An estimated 2,500 teens, moms, dads, grandparents, teachers, librarians and other avid readers from throughout Texas and beyond, coursed the halls of the Palmer Events Center on Saturday, October 1, for the third annual Austin Teen Book Festival.

Keynote speaker Scott Westerfeld, author of the hugely successful Uglies series, kicked off the festivities at 10 am, in the main hall of the venue. About a thousand chairs were set up ― and occupied. Fans also lined the walls to get a glimpse of the author. His 45-minute speech focused mostly on using illustrations to enhance the reader’s experience, and Westerfeld used much of the time to heap praise upon Keith Thompson, the chief artist of his latest Leviathan series. The author noted that he and Thompson wanted to make the books look like they had been published around the time of the First World War (the time period featured within the novels).

Westerfeld’s approach was easy-going and engaging, speaking to the YA audience in their vernacular (read: lots of "awesomes"). He was flanked on his right by an overhead projector displaying images from Goliath, the third book in the Leviathan trilogy. Westerfeld asserted that there is an intellectual bias against using illustrations in “serious” literature, because it limits the use of one’s own imagination. The author concluded, however, that "just because you put illustrations in a book doesn’t mean you put shackles on your imagination."

After a break, the meat and potatoes of the festival began in the form of genre-based author panels. Of the five hour-long panels, devotees could choose up to three to attend due to time constraints. One of the most highly anticipated panels – originally titled the "Edgy Panel," but later changed to "Real Life Is Messy," was moderated by local author Varian Johnson (Saving Maddie). Featuring authors dedicated to dealing with the difficulties of "real life," the panel was comprised of first-time novelist John Corey Whaley, editor and prolific author David Levithan, Melissa Walker, Coe Booth, and Geoff Herbach.

Herbach – author of Stupid Fast, a coming-of-age, nerd-turned-jock high school football story – explained to the audience of about 50 teens that he initially wrote fiction for adults, but was drawn to writing for teens when his kids were born, and he "wanted to put something into the world that had a sense of hope." David Levithan – widely known for co-authoring (along with Rachel Cohn) the book-turned-movie Nick and Norah’s Infinite Playlist – explained the conceit behind his latest novel Every You, Every Me: One evening, the author noticed a photograph on a friend’s refrigerator, and thought it would be interesting and difficult to tell a story based on random photos given to him. In this "photographic novel," Levithan wanted to challenge himself to tie these seemingly random events together into a cohesive narrative.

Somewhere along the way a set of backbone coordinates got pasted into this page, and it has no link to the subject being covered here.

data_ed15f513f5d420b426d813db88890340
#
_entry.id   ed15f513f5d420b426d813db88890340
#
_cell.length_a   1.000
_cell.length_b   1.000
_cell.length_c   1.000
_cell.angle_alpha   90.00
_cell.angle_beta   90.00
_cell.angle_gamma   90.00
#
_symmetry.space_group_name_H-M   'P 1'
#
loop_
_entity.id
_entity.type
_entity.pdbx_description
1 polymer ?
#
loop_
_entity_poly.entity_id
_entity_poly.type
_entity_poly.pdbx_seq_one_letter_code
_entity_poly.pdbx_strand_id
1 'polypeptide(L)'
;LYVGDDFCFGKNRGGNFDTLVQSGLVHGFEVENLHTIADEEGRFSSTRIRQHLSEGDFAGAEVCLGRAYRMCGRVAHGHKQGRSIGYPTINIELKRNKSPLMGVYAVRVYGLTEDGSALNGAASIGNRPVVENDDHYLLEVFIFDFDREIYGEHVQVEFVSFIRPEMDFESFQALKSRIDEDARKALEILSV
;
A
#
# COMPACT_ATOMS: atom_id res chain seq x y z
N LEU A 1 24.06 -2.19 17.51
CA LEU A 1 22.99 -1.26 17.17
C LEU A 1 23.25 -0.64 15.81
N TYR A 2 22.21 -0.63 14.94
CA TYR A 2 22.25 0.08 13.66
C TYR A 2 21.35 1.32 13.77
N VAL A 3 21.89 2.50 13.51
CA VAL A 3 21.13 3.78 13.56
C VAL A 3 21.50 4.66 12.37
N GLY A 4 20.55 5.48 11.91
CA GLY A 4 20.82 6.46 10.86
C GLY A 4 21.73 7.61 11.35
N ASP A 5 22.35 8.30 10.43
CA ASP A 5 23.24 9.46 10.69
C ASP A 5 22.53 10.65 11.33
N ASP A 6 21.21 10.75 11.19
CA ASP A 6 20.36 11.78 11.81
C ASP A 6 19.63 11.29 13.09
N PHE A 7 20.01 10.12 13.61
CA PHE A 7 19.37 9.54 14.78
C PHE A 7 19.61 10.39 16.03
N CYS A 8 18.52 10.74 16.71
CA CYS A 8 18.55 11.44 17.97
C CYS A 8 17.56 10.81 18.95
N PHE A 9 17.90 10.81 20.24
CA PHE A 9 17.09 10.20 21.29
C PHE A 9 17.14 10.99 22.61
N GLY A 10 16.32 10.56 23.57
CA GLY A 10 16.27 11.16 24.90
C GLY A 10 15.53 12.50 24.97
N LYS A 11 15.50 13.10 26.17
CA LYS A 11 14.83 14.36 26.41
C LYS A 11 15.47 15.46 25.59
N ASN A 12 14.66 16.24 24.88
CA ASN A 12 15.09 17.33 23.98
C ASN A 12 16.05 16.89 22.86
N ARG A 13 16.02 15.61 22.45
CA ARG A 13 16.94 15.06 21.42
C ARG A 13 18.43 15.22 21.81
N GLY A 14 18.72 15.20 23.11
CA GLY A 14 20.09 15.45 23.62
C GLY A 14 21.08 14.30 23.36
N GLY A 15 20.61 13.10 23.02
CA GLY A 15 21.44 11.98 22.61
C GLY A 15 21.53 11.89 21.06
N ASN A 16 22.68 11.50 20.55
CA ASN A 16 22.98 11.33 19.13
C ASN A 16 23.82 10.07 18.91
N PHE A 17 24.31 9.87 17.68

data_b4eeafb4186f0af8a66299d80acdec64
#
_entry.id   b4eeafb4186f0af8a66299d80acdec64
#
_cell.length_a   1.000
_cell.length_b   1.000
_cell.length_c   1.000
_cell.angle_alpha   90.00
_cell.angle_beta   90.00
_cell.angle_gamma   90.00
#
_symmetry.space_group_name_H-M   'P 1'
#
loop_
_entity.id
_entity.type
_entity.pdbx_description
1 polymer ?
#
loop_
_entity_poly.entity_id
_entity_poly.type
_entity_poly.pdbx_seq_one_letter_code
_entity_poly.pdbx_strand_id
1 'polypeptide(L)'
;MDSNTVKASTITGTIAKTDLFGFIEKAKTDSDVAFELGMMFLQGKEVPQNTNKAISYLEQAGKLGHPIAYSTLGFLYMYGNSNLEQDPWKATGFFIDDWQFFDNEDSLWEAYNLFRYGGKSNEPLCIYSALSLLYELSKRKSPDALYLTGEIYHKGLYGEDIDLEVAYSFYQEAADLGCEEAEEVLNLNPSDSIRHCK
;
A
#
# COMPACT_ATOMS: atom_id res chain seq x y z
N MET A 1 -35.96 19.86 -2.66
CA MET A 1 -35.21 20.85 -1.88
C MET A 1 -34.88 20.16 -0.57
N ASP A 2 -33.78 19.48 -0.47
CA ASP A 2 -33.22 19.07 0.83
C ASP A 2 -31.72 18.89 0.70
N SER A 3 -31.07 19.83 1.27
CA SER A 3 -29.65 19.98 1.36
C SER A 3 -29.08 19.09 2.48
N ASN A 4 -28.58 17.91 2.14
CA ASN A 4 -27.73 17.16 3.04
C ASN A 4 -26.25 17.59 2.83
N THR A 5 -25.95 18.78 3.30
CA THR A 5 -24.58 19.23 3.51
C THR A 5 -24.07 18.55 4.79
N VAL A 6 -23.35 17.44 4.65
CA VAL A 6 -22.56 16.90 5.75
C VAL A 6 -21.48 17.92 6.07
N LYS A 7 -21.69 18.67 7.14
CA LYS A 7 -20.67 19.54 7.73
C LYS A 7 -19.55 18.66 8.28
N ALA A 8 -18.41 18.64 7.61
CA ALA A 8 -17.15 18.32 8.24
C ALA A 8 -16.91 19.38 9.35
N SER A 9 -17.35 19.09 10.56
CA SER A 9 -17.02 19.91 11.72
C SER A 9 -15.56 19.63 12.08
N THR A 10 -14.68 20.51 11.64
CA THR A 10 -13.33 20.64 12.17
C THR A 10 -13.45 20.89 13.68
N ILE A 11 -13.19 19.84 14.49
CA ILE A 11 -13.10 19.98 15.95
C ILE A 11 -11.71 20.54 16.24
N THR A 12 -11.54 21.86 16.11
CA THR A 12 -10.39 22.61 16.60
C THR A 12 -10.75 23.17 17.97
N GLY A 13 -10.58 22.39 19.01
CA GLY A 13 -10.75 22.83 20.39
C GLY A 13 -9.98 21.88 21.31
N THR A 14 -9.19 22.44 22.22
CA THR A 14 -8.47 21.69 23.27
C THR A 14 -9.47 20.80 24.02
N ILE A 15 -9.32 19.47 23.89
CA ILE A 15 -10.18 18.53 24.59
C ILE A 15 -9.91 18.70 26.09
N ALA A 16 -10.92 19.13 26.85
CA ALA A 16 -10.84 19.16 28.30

Coe Booth’s latest, Bronxwood, is a continuation of her first novel Tyrell, and deals with child abuse, drug use, and other weighty subjects that she said are deemed by some as inappropriate for young readers. This led to a discussion about what is and isn’t appropriate for YA fiction. Booth answered, "Everything is, and should be, on the table." Levithan (who is also Booth’s editor) chimed in that the author’s “only responsibility is to tell a damn good story.”

Melissa Walker noted that she was sensitive to how her audience would react to her latest novel Small Town Sinners, which centers around an evangelical haunted “house of sin,” set in West Texas. She noted that a pressing concern of hers was that she not belittle the faith of the characters, but rather focus on the human struggle of challenging one’s family upbringing and religious faith. Similarly dealing with small town life is John Corey Whaley’s story Where Things Come Back. He told the audience that his own upbringing in small town Louisiana was the inspiration for this coming-of-age story.

After the panel, moderator Johnson took time to praise the Austin Teen Book Festival. “There’s certainly a different energy to events like this, where there are so many teens, which is great," he told PW. Johnson also noted that Austin itself has a vibrant YA writing scene: “There’s a lot of authors here at a lot of different stages in their careers. What’s so great is that everyone is supportive of each other, whether you’re a newbie just getting into writing for teens and young adults, or you’ve been publishing for ten years.”

Another popular panel, "Pen Fatale." featured all-female speakers. Margo Rabb, author of Cures for Heartbreak, moderated the group, which consisted of Gabrielle Zevin, Alyson Noël, Mary Pearson, and Jessica Brody. Rather than focusing on individual novels, this panel centered on each author’s approach to writing stories and their place in the publishing scene. Noël, author of the Immortals series, joked that it took her 15 years to write her first novel because she “didn’t have a process.” But because she was given a two-book deal, she knew the publishing company was unlikely to give her another 15 years, so she came up with a method. She explained that she plows through the first draft of the story, limiting her revision until the draft is read by her first reader (her husband) and turned in to her agent. Then she begins revising. And, in fact, Noël admits that she has grown to love the revision process, because "you’re getting a trusted person’s input and you get the chance to take the book to the next level."